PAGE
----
A report by the World Economic Forum finds technologically savvy countries are coming out ahead economically and in societal development. This year’s Global Information Technology Report says Singapore tops the list of 139 ranked countries, followed by Finland, Sweden, Norway, and the United States. Burundi and Chad rank at the bottom.
The report finds seven countries, Finland, Switzerland, Sweden, Israel, Singapore, the Netherlands and the United States, are leading the world in getting the most economic impact from investments in information and communications technologies, or ICT.
It says this group of high-achieving economies is doing 33 percent better than other advanced economies and 100 percent better than emerging and developing economies. It says a supportive, enabling environment is critical for success.
The report finds countries that are benefiting most from the digital technologies have quality infrastructure, good business regulations and a ready skills supply.
World Economic Forum Spokesman Oliver Cann says consumers, rather than businesses and governments are driving the digital revolution.
“We are finding a very laggard contribution, especially from government, which has stagnated over the past few years. I am taking a global view here, there are obviously exceptions. And also business as well. We all think global business is driving ahead, but actually they could be doing a lot more. On the other hand... I think the consumer and consumer uptake of the Internet is really far exceeding the contributions and the efforts of governments and business,” Cann says.
Middle East, Africa up-and-coming
The report finds Europe remains at the technology frontier, with seven of the top-ranked countries coming from that region. But senior economist and author of the report Silja Baller tells VOA there is some very encouraging news coming from parts of the Middle East and sub-Saharan Africa.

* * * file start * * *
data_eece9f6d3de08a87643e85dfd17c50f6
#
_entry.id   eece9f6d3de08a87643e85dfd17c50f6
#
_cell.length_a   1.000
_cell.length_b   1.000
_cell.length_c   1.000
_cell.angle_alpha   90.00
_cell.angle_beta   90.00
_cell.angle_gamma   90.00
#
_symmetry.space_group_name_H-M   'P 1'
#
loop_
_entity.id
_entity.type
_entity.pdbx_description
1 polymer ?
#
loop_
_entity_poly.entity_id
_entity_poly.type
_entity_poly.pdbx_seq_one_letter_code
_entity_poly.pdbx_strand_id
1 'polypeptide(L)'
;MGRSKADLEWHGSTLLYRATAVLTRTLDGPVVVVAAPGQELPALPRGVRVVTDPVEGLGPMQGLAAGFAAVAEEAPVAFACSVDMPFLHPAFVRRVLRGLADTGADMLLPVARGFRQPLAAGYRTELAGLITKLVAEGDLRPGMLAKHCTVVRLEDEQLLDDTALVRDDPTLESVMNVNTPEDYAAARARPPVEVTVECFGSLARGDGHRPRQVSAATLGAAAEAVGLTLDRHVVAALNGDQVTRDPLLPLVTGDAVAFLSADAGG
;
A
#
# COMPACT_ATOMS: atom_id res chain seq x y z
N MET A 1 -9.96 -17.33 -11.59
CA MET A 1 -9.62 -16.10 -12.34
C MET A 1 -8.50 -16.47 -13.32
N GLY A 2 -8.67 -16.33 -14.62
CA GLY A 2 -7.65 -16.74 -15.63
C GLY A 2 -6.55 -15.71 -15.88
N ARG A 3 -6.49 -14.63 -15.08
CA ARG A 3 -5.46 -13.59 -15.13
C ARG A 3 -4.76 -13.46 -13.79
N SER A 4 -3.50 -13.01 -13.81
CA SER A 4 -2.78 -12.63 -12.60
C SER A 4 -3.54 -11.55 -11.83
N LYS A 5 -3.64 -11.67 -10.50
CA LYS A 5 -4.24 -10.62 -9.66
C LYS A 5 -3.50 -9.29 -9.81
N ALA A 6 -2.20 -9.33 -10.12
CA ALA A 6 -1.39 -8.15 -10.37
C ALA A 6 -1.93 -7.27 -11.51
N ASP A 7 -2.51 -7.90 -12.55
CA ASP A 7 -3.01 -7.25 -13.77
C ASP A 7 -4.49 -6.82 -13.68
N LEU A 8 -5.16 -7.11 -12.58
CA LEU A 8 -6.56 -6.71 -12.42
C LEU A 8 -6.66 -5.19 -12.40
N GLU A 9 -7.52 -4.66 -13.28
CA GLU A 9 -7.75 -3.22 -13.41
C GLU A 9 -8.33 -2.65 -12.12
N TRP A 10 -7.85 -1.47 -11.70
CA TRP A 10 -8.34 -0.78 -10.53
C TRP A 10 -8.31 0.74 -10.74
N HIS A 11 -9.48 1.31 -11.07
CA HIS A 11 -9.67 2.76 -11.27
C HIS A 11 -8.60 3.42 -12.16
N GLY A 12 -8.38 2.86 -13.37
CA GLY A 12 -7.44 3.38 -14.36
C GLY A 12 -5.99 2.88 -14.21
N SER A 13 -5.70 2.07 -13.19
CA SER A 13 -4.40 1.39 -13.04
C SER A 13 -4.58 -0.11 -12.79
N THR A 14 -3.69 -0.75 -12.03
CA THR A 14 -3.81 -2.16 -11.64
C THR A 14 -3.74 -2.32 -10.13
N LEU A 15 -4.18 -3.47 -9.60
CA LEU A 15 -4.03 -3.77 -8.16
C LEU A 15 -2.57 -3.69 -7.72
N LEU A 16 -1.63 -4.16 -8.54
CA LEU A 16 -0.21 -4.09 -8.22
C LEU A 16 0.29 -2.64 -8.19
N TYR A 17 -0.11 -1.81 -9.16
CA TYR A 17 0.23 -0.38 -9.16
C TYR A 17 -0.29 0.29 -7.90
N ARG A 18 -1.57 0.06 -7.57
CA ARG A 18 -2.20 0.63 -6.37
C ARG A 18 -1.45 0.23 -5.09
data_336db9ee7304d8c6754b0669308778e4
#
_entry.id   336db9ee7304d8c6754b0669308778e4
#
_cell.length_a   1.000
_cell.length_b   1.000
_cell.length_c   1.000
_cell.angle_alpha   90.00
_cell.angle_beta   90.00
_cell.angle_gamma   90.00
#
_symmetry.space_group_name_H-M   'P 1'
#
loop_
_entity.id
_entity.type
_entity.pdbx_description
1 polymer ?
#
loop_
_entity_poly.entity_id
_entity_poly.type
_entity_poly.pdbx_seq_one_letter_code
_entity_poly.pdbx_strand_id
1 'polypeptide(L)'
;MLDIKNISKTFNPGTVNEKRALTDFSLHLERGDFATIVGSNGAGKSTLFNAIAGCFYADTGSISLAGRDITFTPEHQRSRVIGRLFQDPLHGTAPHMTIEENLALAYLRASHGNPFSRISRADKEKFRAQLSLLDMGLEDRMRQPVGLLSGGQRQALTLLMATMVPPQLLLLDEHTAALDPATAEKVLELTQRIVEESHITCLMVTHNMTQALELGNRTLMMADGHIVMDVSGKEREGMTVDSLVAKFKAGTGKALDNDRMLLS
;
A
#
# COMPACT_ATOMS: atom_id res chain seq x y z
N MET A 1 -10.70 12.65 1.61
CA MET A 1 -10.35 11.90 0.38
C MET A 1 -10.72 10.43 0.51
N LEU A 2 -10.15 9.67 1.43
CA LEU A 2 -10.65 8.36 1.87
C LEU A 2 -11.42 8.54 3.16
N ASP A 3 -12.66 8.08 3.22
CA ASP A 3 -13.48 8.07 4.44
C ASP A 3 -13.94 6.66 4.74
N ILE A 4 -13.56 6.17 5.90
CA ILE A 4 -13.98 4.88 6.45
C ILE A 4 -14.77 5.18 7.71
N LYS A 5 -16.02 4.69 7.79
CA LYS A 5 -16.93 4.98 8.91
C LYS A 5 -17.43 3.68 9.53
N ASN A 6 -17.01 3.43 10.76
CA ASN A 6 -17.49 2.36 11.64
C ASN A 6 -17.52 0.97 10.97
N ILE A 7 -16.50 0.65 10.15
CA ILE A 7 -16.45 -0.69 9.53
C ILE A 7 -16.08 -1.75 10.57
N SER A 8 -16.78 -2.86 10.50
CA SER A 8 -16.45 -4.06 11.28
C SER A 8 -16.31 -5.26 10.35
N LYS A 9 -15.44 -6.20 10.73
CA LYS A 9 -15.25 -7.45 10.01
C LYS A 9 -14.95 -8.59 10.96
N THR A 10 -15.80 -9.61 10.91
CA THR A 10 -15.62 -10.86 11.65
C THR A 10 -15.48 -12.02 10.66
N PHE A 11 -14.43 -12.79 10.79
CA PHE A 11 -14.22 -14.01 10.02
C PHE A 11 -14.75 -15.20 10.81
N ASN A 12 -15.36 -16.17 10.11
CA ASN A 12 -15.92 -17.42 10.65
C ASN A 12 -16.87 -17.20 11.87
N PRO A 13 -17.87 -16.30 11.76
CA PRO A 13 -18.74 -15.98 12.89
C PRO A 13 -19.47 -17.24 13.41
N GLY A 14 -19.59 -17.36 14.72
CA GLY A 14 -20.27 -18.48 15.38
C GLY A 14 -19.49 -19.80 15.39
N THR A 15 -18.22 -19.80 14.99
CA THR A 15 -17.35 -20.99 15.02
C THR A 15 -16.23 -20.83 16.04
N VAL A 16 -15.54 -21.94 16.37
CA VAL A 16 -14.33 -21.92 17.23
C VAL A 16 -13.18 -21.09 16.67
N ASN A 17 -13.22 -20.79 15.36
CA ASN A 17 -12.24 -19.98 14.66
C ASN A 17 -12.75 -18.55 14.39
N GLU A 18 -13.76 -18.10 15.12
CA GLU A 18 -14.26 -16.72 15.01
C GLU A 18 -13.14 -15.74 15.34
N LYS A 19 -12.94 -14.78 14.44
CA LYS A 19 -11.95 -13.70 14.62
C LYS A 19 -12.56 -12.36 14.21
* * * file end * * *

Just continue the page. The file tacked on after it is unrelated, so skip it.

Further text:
“There we have some of the largest movers this year. So, we see countries like Lebanon making big strides in the index. South Africa is moving up and Cote d’Ivoire is one of the examples where the government has really been behind the digital agenda, where they are really driving impact and Ethiopia is another country that we are seeing moving up in the index this year,” Baller says.
Specifically, Baller noted that South Africa has made ICTs more affordable by dropping tariffs on mobile access, while Ivory Coast has strongly improved its business environment.
In 2013, it took an average of 32 days to open a new business in Ivory Coast, she says. Today, it takes only seven.
The report says the digital divide is widening between rich and poor countries due in large part to a yawning gap in infrastructure, such as high-speed internet.
The authors say infrastructure is not the only factor leading to economic growth, but it is a major factor in holding back less developed economies in the digital age.